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Fishing Line

"Breezy."

How often do the weather forecasters casually offer this adjective when predicting what's to come outdoors?

Breezes -- for anglers working open areas of larger water bodies - have been a bigger plague than cold fronts, east winds or any other harbinger of bad fishing conditions.

Warming air and water put fish and fishermen on the move, and - all too often - the better bite is well away from the shoreline shallows as the first week of summer unfolds.

Early emergence of weed and moss growth has fouled fish hooks for many a fisherman working waters that usually see these green mats and masses weeks later in the spring and summer.

One suggestion when working weeds: what looks like a solid bottom-to-surface weed covering often can be the extended end of a surface canopy. Pike, bass, walleye and assorted panfish gather under shaded edges of these overhangs and hit whatever swims or starts settling to the bottom near weed edges.

The general baitfish and gamefish movement is to deeper waters. But, if shoreline weeds skirt the lake, bay, river, creek or pond you plan to fish, check the weeds for a possible edge on fish hits.

> International waters

Anglers fishing waters along Ontario's border in Lake Erie, the Niagara River and Lake Ontario come back with mixed stories about enforcement officials. Different agencies in Canada have issued varying accounts of how one can fish in Canadian waters.

Two springs ago, a young angler in the Thousand Islands area was cited for entering waters he and his father had fished without incident for decades. Calls to offices in Ottawa generate different procedural requirements from calls to customs offices near Buffalo.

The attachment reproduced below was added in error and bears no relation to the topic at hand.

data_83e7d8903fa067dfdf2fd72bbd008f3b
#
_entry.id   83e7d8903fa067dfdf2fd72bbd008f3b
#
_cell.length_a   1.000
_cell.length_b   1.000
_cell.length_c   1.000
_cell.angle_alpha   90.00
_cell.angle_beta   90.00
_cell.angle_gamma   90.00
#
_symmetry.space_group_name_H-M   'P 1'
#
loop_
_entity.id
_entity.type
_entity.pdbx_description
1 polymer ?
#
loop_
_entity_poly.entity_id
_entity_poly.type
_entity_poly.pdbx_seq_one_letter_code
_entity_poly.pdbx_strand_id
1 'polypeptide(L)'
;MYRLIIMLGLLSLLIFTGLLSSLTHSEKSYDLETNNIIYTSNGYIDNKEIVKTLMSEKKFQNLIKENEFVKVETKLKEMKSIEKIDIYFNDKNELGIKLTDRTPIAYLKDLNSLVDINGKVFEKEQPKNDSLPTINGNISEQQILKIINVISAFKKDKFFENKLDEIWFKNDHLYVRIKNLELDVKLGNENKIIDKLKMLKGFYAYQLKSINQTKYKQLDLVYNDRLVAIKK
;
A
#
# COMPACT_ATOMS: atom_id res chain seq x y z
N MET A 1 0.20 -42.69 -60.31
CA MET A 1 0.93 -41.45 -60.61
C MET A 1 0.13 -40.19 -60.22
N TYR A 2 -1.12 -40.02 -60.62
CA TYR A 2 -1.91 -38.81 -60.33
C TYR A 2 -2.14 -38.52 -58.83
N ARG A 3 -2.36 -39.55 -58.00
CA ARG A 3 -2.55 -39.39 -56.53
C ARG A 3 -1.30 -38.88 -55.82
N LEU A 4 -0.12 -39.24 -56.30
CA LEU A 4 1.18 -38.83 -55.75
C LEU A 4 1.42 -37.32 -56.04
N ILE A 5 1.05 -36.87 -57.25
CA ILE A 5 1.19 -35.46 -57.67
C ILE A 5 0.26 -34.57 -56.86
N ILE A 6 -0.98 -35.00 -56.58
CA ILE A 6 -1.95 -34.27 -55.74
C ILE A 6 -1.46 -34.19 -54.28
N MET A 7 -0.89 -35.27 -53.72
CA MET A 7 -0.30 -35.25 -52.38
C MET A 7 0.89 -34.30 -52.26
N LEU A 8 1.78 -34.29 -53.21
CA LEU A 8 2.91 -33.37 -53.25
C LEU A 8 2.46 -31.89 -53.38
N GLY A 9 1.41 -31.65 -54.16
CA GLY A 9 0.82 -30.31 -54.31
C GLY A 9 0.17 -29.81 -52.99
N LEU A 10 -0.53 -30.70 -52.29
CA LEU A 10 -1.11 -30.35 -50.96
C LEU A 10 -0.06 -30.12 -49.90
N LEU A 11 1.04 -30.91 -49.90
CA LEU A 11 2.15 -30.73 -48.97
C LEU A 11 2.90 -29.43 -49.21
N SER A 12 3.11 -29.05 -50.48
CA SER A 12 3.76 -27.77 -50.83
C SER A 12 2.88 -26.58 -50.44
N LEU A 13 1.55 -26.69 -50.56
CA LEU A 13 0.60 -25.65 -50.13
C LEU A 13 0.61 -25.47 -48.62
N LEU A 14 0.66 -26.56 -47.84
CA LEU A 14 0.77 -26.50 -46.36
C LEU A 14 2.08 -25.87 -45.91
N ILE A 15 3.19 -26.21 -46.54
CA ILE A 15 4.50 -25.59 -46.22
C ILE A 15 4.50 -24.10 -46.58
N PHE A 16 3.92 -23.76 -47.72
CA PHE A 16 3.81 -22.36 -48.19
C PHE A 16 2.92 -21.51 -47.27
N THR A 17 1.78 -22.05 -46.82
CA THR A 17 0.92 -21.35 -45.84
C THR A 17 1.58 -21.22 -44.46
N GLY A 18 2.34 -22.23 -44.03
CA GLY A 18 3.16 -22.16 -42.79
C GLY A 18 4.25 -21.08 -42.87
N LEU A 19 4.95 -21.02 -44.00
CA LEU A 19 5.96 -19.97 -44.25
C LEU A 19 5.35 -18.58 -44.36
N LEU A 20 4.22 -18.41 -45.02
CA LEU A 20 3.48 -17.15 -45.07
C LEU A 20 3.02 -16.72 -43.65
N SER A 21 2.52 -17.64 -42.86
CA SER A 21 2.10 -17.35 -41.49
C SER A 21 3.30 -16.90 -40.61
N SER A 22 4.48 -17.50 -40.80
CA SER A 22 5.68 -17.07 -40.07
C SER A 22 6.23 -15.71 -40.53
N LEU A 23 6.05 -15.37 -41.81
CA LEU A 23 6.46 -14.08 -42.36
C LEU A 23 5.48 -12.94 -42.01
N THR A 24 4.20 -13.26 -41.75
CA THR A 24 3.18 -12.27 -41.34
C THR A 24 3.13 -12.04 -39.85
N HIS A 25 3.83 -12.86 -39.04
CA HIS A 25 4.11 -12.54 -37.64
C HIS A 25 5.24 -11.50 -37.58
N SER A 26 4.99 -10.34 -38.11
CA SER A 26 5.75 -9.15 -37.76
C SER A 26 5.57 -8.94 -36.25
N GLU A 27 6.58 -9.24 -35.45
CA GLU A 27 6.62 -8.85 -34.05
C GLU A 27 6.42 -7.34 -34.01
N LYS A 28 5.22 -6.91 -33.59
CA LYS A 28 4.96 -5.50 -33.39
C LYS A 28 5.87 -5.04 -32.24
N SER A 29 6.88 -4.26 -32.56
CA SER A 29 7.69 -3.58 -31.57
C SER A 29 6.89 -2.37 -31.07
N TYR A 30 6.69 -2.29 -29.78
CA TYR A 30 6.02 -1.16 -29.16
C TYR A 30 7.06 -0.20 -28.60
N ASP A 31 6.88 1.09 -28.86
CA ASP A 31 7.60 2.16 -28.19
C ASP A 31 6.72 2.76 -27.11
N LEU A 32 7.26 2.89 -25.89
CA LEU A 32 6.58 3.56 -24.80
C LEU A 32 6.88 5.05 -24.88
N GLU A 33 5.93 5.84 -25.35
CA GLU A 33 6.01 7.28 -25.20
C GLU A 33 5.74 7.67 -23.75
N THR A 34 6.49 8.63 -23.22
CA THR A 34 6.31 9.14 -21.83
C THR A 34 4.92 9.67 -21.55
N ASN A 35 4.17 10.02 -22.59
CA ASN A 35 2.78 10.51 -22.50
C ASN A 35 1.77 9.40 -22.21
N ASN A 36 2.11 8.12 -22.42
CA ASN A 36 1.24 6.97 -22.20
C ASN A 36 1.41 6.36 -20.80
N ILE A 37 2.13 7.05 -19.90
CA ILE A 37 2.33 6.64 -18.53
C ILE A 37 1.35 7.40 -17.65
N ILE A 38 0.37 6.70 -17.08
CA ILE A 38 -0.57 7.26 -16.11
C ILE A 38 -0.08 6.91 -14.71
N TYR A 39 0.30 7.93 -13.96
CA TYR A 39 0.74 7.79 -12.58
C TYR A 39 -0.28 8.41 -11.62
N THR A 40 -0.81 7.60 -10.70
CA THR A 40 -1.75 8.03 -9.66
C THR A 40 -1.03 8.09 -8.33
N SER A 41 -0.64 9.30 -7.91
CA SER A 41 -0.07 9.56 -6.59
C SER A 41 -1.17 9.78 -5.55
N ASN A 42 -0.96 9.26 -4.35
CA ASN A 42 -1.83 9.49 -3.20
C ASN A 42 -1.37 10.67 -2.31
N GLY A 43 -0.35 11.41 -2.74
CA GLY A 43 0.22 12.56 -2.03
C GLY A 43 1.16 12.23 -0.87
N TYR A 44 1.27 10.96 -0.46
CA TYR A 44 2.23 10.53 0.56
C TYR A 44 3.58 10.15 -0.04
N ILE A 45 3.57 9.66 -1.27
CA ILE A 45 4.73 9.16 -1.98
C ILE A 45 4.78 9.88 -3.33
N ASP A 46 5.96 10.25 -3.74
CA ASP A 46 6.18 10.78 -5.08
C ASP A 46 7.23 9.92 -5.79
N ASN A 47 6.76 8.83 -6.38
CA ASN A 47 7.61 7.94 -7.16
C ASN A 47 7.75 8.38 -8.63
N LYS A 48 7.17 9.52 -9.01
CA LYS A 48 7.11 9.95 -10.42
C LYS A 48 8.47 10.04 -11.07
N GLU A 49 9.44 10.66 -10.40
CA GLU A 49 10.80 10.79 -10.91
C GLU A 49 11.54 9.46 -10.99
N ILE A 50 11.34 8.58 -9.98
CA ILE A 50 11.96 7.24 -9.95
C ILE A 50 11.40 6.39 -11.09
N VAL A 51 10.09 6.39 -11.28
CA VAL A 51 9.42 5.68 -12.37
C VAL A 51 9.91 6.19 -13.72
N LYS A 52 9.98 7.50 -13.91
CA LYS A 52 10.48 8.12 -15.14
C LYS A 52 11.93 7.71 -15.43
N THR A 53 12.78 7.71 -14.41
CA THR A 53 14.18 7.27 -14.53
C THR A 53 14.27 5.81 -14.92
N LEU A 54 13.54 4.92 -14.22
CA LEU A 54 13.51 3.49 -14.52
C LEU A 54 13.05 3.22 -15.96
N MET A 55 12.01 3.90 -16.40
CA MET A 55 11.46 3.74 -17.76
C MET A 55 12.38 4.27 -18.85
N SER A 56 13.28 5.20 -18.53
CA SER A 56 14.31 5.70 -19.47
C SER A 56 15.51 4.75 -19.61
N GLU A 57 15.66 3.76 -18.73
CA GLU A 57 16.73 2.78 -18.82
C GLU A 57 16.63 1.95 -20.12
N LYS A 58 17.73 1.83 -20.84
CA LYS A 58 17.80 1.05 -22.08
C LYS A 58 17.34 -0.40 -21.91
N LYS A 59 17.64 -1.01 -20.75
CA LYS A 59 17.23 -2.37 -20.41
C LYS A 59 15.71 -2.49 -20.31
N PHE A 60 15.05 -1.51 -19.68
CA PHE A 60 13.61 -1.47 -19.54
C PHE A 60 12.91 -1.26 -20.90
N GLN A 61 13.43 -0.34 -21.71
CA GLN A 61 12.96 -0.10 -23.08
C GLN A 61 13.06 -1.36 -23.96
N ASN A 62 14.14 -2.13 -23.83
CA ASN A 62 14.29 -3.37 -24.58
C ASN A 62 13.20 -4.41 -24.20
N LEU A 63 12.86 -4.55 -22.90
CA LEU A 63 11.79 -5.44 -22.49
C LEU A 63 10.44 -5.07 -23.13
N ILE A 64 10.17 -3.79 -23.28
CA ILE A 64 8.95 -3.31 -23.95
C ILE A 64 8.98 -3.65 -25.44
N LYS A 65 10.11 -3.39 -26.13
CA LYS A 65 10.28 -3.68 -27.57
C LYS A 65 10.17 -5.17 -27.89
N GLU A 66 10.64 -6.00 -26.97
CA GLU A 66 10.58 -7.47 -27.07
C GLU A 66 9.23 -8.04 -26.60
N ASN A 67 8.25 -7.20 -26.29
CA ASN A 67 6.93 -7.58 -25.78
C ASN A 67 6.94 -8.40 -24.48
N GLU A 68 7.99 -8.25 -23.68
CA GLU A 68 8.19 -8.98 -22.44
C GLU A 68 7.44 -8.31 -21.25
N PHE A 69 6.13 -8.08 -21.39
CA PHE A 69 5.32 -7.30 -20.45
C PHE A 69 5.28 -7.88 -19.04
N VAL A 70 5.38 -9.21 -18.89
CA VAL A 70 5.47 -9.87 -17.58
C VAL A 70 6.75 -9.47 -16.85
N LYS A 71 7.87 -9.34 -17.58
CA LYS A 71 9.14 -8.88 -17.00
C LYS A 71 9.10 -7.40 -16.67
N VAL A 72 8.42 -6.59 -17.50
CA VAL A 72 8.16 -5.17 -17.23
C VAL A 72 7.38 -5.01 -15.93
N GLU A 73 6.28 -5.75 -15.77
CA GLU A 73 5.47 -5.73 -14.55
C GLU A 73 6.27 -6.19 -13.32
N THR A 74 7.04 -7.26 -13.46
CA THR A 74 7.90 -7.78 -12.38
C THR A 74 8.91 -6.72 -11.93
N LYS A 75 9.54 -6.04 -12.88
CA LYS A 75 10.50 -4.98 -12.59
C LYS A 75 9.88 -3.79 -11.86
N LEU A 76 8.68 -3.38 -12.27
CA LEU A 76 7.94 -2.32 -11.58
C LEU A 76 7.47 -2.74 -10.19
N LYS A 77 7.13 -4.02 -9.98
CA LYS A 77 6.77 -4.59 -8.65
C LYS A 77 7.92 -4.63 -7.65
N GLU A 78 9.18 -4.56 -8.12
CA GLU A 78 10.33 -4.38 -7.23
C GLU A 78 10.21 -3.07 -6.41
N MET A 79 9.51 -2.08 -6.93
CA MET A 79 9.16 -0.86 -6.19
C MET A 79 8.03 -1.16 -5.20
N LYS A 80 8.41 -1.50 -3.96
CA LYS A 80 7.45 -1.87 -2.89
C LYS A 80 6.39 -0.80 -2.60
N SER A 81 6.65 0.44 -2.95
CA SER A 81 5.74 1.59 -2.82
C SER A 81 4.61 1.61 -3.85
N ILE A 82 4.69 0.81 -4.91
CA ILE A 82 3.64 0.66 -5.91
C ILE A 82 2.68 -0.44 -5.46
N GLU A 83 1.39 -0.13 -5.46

But a few steps are consistent. When planning to enter Canadian waters - to fish and not land on shore - must report each trip with a call to 1-800-CAN-PASS.

A local (905) number also exists but can be difficult to reach at times.

Further requirements are that all aboard must have means of identification: driver's license and a birth certificate. A U.S. Passport is not necessarily suited for Canadian Customs while crossing on water.

Most Canadian officials strive to avoid citing anglers legitimately fishing with current, valid licenses. But, to be safe, U.S. boaters are cautioned to know what areas are in New York State and avoid crossing into Canadian waters until after placing a call to the CanPass system.

> Lake Erie

Winds hinder many an attempt to get to the great perch, walleye and bass action out in Erie's open waters.

During the odd hours boaters could get out to depths at and beyond 50 feet this past week, last summer's early-season perch patterns prevailed.

Schools held fairly tight, but the bite was scattered.

Off Sturgeon Point, depths of 56 to 62 west of the point were productive. With the arrival of walleye schools, more boats can be seen trolling around for suspended ‘eyes.

Bait schools change depths, but good clusters often show close to bottom, with some movement as high as 20 feet off bottom. To get in on the jumbo perch run, most boaters check previous hot spots but keep an eye on new places to set up over working bait and ringbacks.

Walleye seekers share similar approaches. Schools are on the move and chase suspended bait schools at mid depths and close to the surface.

Drifting has caught on again with boaters seeking "yellows" or yellow pike.

Unlike worm harnesses wound for trollers on a wire base, drifters usually go with monofilament spinners that can be worked slowly over the bottom as well as at mid depths.

Trollers have connected well east of Dunkirk Harbor as well as along the "trench" between Dunkirk and Brockton Shoals. If harnesses came down to one color, go with chartreuse green blades.

Bass anglers have gone with green on lures of late. Jigs fitted with tubes or tails can be effective along rocky edges and ledges at Seneca Shoals and Myers Reef at 20-foot depths mornings and slightly deeper as the sun rises to overhead.

> Niagara River

Upper river drifts can be fun around current-changing structures and water outlets such as the power plant and any creek or feeder. As always, watch for the state/provincial line and be sure to have an Ontario fishing license when you call to report a fishing trip from NYS.

> Basseye try

Bidders have a chance to get in on auction items at Rich's Renaissance Atrium on Niagara Street Thursday evening and perhaps get in on the fishing competition out of Buffalo Small Boat Harbor on Friday.

For complete details on this event, go to basseye.com.?

email: odrswill@gmail.com